Human Rights Violator Sponsored Superbowl

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In summary, Bridgestone/Firestone has been accused of buying rubber from plantations illegally occupied by ex-combatants from Liberia's civil war. If found guilty, I hope they get more than a slap on the wrist. I'm talking jail time. People need to understand that this stuff is NOT okay to do.
  • #1
gravenewworld
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http://news.bbc.co.uk/2/hi/business/5013830.stm


Rubber manufacturer Firestone has been accused of buying rubber from plantations illegally occupied by ex-combatants from Liberia's civil war.

It is one of three companies that the Liberian government and the United Nations have accused of profiting from the illegal rubber-tapping.

Their report says human rights are being violated at plantations across the West African country.
 
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  • #2
If they are found guilty, I hope they get more than a slap on the wrist. I'm talking jail time. People need to understand that this stuff is NOT okay to do.

Right now all you have to do is set up a company and suddenly you can get away with theft and murder. Great.
 
  • #3
Big business gets away with whatever it wants...very unfortunately.
 
  • #4
boycott firestone!
 
  • #5
Ok, and you can probably boycott everything else made in India, Mexico, and China while your at it.

Id like to know more about the companies involvement before I pass judgement. So far, it seems they simply bought a product. I don't see any knowledge or support of these places by firestone in the article.
 
  • #6
Poop-Loops said:
If they are found guilty, I hope they get more than a slap on the wrist. I'm talking jail time. People need to understand that this stuff is NOT okay to do.

Right now all you have to do is set up a company and suddenly you can get away with theft and murder. Great.
Jail time for what, exactly? US law does not extend past the borders of other countries.
 
  • #7
Interpol?
 
  • #8
http://www.irinnews.org/report.aspx?reportid=58109

IRIN BTW is part of the UN.

Angry workers have downed tools at Liberia’s largest rubber plantation, owned by Bridgestone/Firestone, saying that wages are so low that children as young as seven years old are being forced to help their parents meet production quotas.

In December, a group of Liberian human rights groups in partnership with the US-based International Labour Rights Fund (ILRF) filed a lawsuit in the United States against Bridgestone/Firestone, saying “thousands of workers, including minors, toil in virtual slavery at Bridgestone/Firestone rubber plantation in Liberia.”



Ever see the movie blood diamond? Yeah, buying bridgestone tires is almost similar to buying a blood diamond.
 
  • #9
Poop-Loops said:
Interpol?
Nope.
In order to maintain as politically neutral a role as possible, Interpol's constitution forbids its involvement in crimes that do not overlap several member countries[2], or in any political, military, religious, or racial crimes.[3] Its work focuses primarily on public safety, terrorism, organized crime, war crimes, illicit drug production, drug trafficking, weapons smuggling, trafficking in human beings, money laundering, child pornography, white-collar crime, computer crime, intellectual property crime and corruption.
http://en.wikipedia.org/wiki/Interpol


A country's bad labor laws are not the domain of Interpol.
 
  • #10
Oh. In that case, let's keep exploiting them.
 
  • #11
Poop-Loops said:
Oh. In that case, let's keep exploiting them.

There's quite a difference between pointing out that no laws that would demand jail time have been broken and saying that exploitation of workers should continue.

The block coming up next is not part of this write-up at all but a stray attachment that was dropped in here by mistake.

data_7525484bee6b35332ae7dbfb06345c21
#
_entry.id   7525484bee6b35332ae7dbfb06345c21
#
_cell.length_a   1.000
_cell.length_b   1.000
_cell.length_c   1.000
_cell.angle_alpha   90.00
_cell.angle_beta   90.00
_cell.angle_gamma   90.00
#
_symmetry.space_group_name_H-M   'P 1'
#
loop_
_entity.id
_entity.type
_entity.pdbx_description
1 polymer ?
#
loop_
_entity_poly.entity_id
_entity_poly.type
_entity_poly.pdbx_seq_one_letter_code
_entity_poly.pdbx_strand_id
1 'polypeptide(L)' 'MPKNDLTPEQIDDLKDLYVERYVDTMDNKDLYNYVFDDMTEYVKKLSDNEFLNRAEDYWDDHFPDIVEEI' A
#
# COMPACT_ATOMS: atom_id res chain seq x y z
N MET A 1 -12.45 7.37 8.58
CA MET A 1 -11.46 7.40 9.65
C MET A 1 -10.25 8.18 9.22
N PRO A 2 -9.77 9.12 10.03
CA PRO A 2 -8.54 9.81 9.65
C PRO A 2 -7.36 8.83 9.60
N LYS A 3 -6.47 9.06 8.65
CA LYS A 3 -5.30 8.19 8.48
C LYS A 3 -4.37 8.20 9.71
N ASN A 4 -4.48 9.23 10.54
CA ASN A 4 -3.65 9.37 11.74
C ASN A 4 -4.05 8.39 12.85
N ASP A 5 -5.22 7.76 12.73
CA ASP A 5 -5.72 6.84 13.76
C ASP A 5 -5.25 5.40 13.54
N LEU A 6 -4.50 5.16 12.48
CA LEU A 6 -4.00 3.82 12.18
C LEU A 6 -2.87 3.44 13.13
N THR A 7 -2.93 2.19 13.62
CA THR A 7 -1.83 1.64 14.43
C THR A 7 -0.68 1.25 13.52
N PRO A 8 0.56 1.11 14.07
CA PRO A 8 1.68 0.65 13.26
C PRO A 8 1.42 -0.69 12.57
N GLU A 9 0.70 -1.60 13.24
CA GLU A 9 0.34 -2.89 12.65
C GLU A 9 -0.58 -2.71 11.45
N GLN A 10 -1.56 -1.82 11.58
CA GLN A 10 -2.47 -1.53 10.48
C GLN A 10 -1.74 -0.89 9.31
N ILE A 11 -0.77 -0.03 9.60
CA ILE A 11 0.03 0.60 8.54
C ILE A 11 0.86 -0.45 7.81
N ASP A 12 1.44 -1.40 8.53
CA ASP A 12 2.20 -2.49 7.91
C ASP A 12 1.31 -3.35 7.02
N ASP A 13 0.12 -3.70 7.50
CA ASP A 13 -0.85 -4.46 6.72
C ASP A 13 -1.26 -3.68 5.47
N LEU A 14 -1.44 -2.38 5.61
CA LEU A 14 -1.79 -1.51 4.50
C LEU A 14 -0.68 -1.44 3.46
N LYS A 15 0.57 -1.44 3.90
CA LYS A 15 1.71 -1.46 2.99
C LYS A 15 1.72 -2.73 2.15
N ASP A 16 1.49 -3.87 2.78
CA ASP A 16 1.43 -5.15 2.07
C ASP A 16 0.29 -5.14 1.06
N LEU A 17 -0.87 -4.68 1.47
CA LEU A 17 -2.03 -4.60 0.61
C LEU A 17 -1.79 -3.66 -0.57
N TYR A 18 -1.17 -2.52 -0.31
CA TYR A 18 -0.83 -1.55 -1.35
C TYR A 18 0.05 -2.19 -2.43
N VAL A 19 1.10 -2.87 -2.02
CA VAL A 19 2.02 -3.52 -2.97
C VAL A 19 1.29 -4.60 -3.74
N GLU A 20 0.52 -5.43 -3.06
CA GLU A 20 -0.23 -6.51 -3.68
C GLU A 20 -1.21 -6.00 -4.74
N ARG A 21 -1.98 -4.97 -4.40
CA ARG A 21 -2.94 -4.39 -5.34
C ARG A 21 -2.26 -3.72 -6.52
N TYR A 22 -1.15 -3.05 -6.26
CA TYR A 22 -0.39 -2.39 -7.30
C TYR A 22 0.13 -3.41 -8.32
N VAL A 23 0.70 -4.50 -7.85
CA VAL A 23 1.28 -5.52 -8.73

Several questions come to my mind, such as whether Firestone had explicit knowledge of what was going on, if they are the ONLY tire company buying from these sources, if conditions are as bad as the story claims or just disgruntled workers readying for a strike, etc. The article says they have been "accused," not that it's proven they really have done so as well. That's a pretty hefty accusation to toss around without some independent verification first.
 
  • #12
russ_watters said:
Jail time for what, exactly? US law does not extend past the borders of other countries.
I do wish the US government would realize this sometimes.

There was a similair campaing in the UK to boycott the oil company BP - it was using private armies in Africa to kill people protesting agaist oil exploration - the protest cost them a few 0.00000% of their profits.
 
  • #13
gravenewworld said:
Human Rights Violator Sponsored Superbowl

Was it the U.S. government? Oh, snap! :-p

I love how the 21st century begins with the U.S. apologizing to Germany for torturing people in secret prisons in Poland. Thanks alot, GWB.
 
  • #14
Moonbear said:
There's quite a difference between pointing out that no laws that would demand jail time have been broken and saying that exploitation of workers should continue.

Several questions come to my mind, such as whether Firestone had explicit knowledge of what was going on, if they are the ONLY tire company buying from these sources, if conditions are as bad as the story claims or just disgruntled workers readying for a strike, etc. The article says they have been "accused," not that it's proven they really have done so as well. That's a pretty hefty accusation to toss around without some independent verification first.

http://www.insd.uscourts.gov/Opinions/AP6270O1.pdf

Plaintiffs are adults and children who work on a rubber plantation in the
West African nation of Liberia. Based on allegations of forced labor, forced child
labor, poor working conditions, and low wages, plaintiffs seek damages from the
Japanese, American, and Liberian companies and two individuals that own and
control the plantation. Plaintiffs seek relief in the federal courts of the United
States. Their twelve-count Complaint asserts claims under international law
pursuant to the Alien Tort Statute, 28 U.S.C. § 1350, the Thirteenth Amendment